Kamala Harris: ‘We Have to Embrace Our Muslim Brothers and Sisters’

Kamala Harris (Justin Sullivan / Getty)
Justin Sullivan / Getty

California Attorney General Kamala Harris said in a debate Tuesday evening that Americans should “embrace our Muslim brothers and sisters” in response to the controversy over Syrian refugee resettlement in the U.S.

Harris leads five California contenders to replace retiring Democrat Barbara Boxer in the U.S. Senate. The candidates were asked during a debate to define their positions on immigration and refugees, which led to Harris’s response.

Harris called the sentiment of Americans who wish to control the flow of refugees “purely anti-Muslim rhetoric.” She went on to say that “we have to embrace our Muslim brothers and sisters wherever they are and not assume that because of the god they pray to and believe in that they are terrorists that are going to harm us when they come here.”

It was in the southern California city of San Bernardino that two radical Islamic terrorists murdered 14 and injured 23 more last December. Tashfeen Malik entered the U.S. on a K-1 fiancé visa to marry fellow terror attacker Syed Rizwan Farook. Farook attended a mosque associated with the fundamentalist Tablighi Jamaat sect of Islam.

Marco Serrano of Univision asked, “What do you think should be done, if anything, to actually address immigration in this country?”

“If you’re not native American we’re all immigrants,” opened Harris. “Immigration reform and the need for comprehensive immigration reform is the front and center civil rights issue of our day and certainly California has an outsized stake in the outcome of this issue. We have more immigrants than any other state in the country, documented and undocumented.”

Harris claimed that with the passage of comprehensive immigration reform, “California will benefit within three years by $5 billion and 600,000 jobs.”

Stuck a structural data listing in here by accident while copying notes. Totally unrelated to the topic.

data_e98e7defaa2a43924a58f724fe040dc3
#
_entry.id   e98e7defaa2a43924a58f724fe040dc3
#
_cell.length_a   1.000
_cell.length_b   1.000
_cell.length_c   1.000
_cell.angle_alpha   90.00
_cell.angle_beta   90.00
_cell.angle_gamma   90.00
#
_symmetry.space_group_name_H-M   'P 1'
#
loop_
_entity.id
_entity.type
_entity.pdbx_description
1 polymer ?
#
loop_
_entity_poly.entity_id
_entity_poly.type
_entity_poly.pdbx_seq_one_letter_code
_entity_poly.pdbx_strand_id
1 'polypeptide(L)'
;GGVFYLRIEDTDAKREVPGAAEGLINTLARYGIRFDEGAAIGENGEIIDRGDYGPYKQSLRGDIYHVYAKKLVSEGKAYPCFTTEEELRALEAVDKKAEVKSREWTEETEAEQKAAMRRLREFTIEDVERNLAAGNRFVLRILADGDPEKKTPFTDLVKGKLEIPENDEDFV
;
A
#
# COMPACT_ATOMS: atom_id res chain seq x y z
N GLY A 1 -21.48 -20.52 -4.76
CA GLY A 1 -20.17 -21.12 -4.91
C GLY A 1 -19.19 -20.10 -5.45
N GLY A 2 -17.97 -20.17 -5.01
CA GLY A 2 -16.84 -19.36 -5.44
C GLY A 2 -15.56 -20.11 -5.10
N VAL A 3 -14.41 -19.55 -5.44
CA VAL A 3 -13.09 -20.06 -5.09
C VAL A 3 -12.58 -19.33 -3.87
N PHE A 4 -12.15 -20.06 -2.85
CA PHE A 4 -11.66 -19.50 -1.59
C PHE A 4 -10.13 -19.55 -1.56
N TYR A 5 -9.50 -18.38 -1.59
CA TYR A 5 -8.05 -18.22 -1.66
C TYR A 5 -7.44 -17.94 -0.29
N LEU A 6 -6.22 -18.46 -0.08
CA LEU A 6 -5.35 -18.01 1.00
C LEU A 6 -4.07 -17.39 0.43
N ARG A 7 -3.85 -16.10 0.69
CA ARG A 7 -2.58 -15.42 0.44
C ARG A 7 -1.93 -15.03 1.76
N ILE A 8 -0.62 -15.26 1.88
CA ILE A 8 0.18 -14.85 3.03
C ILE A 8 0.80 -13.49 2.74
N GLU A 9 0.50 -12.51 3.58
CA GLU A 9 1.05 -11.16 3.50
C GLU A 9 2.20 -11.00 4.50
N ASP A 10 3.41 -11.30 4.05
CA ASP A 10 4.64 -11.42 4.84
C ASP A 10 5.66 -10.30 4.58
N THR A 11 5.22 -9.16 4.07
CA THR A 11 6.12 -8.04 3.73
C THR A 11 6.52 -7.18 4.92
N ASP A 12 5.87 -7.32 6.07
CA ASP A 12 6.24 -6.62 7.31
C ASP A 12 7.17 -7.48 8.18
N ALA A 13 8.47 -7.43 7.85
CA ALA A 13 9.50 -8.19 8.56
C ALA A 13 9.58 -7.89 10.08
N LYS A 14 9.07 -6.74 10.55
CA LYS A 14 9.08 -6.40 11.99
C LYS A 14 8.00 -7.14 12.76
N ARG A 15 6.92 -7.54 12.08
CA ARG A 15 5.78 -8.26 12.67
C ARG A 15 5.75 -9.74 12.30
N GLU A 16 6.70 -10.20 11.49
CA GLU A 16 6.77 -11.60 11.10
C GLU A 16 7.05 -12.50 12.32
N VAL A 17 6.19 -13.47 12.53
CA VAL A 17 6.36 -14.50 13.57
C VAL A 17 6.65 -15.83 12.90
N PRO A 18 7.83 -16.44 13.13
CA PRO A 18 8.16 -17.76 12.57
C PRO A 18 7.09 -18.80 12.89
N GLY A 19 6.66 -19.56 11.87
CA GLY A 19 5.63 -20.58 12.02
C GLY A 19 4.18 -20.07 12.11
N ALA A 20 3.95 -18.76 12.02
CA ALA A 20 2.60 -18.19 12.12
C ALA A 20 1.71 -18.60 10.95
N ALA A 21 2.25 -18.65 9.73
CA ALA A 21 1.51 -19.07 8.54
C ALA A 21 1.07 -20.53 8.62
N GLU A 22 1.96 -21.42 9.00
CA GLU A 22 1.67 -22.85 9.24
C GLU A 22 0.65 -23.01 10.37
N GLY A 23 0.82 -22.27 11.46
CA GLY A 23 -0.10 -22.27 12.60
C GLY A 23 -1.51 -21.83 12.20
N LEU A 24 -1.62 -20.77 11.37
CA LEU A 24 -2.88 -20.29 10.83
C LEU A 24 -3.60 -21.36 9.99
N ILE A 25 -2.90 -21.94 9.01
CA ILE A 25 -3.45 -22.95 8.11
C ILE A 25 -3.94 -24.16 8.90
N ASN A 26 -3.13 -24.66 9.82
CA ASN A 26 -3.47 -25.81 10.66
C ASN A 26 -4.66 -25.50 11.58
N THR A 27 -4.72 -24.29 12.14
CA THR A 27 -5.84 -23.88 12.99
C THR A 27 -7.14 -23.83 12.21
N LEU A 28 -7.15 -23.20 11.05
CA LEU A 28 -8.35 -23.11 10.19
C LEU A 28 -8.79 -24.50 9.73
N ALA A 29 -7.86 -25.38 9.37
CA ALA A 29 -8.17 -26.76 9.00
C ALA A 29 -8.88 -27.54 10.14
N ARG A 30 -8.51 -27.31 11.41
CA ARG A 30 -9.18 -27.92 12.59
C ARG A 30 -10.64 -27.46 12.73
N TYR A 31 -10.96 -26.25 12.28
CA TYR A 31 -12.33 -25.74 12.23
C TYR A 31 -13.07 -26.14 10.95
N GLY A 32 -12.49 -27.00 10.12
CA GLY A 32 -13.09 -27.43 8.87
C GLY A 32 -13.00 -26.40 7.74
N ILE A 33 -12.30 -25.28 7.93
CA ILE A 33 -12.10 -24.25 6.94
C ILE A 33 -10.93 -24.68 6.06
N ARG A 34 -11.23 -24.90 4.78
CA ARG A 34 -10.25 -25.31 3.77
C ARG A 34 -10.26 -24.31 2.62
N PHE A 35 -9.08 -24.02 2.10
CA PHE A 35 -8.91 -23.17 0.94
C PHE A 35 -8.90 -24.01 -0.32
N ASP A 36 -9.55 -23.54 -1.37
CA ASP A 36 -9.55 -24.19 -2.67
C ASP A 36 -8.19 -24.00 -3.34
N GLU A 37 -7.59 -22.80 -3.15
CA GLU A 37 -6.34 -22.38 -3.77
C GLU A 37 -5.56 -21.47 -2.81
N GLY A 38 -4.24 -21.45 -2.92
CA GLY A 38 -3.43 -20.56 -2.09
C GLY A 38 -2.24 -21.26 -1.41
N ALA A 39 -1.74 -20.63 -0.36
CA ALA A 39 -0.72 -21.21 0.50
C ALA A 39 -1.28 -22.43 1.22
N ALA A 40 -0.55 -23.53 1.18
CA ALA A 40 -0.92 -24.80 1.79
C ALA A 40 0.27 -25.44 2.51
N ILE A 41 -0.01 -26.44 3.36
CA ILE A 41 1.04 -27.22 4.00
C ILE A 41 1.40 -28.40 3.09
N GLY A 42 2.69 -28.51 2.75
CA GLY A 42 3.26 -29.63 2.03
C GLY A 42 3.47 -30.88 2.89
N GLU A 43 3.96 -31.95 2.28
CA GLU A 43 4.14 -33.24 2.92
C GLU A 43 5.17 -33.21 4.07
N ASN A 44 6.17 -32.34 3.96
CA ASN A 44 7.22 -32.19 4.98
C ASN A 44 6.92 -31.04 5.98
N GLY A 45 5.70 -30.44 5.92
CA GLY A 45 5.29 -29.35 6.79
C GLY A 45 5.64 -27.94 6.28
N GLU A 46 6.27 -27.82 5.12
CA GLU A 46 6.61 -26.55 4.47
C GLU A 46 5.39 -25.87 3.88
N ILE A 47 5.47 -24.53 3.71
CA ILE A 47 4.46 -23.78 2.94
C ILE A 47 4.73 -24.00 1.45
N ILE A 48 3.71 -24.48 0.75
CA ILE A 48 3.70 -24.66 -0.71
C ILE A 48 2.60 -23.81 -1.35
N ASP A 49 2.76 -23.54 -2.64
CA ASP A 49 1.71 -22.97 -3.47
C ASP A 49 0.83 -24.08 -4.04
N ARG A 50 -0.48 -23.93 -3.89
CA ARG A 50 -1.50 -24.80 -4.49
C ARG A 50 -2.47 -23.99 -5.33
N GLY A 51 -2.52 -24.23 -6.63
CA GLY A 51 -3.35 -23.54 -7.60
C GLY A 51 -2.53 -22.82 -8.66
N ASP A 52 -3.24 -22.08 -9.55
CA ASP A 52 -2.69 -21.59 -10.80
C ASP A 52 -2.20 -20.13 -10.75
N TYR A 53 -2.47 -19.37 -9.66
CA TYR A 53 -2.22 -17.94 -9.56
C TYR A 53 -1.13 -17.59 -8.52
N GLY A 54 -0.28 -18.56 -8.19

Rep. Loretta Sanchez (D-CA), who is running a close second to Harris in recent polls, answered, “We absolutely need comprehensive immigration reform. It’s the moral imperative of our time. It’s about a good economy. It’s about family values, keeping families together and it’s about homeland security.” Sanchez argued that the security issue had been dealt with, saying Border Patrol went from 4,000 to 24,000. She further argued that doing right by “the families” means “we need to give them papers to be here.”

Republican Tom Del Beccaro, the former state GOP chair, called for attention to the national security component of immigrationand to “forget comprehensive legislation.” He called for visa reform and border security at not only the southern but also the northern border, and at airports.

Another Republican and former party chair, Duf Sundheim, referred to his plan, which calls for a “path to legal status” immediately. The said he disapproved of sanctuary cities.

The third Republican candidate, investor Ron Unz, said that he supports comprehensive immigration reform. He argued that reform must include a “drastic cut in legal immigration levels.” Unz advocated for a 50 percent cut in legal immigration.

Follow Michelle Moons on Twitter @MichelleDiana


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